Poindexter is a high-level official of the Defense Advanced Research Projects Agency, which helped create the Internet. His office is working on what he calls a "prototype system," using "synthetic transactions" and other, mostly simulated data to test the capacity of computer-based pattern-recognition techniques known as "data-mining" to home in on people who might be terrorists. His office vaguely acknowledges that it is already providing technology to military intelligence agencies for use in analyzing data these agencies have legally obtained. Because of the possible effect on privacy of these current activities, and because any broader system could ultimately work well only by continuously monitoring all of us—or at least all foreigners—Congress should do some continuous monitoring of its own and explore whether to strengthen protections such as the Privacy Act.

Underneath the flap about Poindexter, a well-meaning patriot cursed with abysmal judgment, lie important questions that have been glossed over as though inconsequential. How can we identify future Mohamed Attas before they murder hundreds, thousands, or even hundreds of thousands of us? What kinds of data-mining might penetrate their plans before it is too late? What exactly would be the risks to privacy, and how can we minimize them? Might this be the only way "for us to survive as a civilization," as Stanford University computer scientist Jeffrey Ullman suggested in an interview with Salon's Farhad Manjoo?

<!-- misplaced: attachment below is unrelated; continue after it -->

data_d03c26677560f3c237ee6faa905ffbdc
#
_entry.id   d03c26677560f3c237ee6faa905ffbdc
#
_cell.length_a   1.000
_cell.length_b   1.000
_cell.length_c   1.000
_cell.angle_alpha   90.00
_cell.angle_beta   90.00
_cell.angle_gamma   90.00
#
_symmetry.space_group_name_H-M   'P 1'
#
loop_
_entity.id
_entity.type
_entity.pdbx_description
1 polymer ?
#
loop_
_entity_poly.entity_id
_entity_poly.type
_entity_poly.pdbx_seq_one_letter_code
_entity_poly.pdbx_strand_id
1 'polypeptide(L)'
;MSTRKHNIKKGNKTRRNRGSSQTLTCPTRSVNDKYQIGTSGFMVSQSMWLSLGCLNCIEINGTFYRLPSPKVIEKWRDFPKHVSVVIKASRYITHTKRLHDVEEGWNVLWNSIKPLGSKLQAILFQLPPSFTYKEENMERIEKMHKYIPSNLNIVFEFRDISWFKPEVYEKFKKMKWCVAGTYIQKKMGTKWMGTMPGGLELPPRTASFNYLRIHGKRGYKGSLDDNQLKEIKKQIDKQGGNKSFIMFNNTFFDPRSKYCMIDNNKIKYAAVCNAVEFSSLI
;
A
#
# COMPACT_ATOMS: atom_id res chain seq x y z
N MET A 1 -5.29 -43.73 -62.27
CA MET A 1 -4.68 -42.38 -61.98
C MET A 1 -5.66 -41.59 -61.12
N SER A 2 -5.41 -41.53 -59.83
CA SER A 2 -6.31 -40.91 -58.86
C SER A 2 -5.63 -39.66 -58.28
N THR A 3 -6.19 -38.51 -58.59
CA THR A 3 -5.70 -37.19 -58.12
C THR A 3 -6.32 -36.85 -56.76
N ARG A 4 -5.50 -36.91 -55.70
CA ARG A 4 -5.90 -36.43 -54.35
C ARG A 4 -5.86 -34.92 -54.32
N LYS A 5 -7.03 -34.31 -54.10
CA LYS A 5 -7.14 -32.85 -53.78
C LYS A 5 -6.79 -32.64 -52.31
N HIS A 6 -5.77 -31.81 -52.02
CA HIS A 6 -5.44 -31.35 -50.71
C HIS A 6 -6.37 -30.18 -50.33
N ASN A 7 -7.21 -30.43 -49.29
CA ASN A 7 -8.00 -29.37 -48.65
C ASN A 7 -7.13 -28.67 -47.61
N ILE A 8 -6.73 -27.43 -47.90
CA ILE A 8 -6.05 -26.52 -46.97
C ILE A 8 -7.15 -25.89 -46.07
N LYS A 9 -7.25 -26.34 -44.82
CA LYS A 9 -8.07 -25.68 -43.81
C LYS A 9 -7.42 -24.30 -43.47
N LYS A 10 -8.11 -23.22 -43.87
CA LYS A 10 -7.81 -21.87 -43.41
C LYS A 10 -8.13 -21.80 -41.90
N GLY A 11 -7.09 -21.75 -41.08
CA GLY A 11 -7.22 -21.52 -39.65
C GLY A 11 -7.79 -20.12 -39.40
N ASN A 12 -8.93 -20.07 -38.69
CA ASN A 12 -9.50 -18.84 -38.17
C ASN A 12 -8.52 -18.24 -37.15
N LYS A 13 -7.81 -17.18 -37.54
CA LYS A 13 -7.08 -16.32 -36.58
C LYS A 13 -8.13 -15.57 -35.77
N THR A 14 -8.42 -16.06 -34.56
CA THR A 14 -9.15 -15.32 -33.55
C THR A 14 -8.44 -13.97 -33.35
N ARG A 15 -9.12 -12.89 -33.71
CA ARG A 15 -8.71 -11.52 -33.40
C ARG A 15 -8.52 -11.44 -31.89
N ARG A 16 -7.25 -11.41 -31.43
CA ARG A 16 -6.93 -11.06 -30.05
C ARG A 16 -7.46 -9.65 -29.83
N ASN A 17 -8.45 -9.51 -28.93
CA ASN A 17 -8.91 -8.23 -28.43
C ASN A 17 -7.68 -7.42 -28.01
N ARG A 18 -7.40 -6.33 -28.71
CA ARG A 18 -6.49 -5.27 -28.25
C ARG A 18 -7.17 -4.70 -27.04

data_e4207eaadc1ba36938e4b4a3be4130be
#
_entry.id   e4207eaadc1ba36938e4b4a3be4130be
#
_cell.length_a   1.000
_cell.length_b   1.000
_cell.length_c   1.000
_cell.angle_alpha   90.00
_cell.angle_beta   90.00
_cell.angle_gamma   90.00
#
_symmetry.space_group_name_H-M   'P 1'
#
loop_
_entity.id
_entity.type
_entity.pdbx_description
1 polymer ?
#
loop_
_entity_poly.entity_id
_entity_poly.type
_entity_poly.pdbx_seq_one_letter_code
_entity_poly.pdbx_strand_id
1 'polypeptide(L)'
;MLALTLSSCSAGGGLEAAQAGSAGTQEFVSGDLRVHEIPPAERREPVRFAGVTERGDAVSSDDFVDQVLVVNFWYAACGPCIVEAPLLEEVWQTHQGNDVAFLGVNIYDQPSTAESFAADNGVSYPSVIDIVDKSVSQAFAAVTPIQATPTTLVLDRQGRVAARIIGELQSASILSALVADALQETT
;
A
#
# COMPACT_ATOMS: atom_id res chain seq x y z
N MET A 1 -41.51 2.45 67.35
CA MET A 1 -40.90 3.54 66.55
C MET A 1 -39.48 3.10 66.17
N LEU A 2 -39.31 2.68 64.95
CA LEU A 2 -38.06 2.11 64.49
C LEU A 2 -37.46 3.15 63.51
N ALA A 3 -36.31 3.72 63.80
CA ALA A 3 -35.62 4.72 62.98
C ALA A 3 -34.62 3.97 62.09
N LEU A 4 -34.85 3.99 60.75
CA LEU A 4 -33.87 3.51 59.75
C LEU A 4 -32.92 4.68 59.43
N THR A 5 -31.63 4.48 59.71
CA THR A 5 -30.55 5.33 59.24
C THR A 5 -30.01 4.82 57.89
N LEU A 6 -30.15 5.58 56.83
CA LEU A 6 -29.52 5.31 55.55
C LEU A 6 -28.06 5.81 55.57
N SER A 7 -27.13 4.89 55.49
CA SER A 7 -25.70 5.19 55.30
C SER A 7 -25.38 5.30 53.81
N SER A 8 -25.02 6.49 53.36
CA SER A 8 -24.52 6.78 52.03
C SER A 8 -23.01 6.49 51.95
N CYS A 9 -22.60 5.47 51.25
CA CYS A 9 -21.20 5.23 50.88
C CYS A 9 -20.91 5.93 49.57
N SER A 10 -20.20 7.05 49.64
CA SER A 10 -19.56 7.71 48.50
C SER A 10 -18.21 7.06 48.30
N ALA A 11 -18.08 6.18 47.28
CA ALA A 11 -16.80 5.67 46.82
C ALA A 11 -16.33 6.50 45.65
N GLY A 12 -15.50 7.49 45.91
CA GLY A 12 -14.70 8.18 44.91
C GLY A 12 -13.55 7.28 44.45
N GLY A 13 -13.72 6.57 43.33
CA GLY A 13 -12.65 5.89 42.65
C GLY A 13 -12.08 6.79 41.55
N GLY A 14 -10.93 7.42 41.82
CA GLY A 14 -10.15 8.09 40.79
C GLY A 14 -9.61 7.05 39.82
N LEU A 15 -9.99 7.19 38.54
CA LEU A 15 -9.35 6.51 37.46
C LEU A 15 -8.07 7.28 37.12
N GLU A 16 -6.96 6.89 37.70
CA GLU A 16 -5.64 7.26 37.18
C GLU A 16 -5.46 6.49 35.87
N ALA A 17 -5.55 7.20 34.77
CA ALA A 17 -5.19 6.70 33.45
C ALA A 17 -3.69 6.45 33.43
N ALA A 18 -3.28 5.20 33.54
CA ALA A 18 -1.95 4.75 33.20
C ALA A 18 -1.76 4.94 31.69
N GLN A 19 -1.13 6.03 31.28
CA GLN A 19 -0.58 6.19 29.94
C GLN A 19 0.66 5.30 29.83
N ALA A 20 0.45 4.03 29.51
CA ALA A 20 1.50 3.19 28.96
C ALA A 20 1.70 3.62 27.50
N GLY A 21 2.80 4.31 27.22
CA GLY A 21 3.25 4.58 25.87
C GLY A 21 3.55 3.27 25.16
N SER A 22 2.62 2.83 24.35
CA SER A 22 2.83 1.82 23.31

"By looking at all kinds of information about citizens and visitors, we would know who's renting Ryder trucks or buying fertilizer for bombs or fermenters to make biological warfare agents, or who is visiting Internet Web sites to find instructions for designing a nuclear weapon." That's not Poindexter talking. That's Ashton Carter, a former Clinton Defense Department official who is now a professor at Harvard's John F. Kennedy School of Government, as quoted in the Carnegie Reporter. Carter is one of 44 members of a high-powered task force sponsored by the Markle Foundation, which explored the potential uses (and abuses) of data-mining in a thoughtful October 7 report titled "Protecting America's Freedom in the Information Age."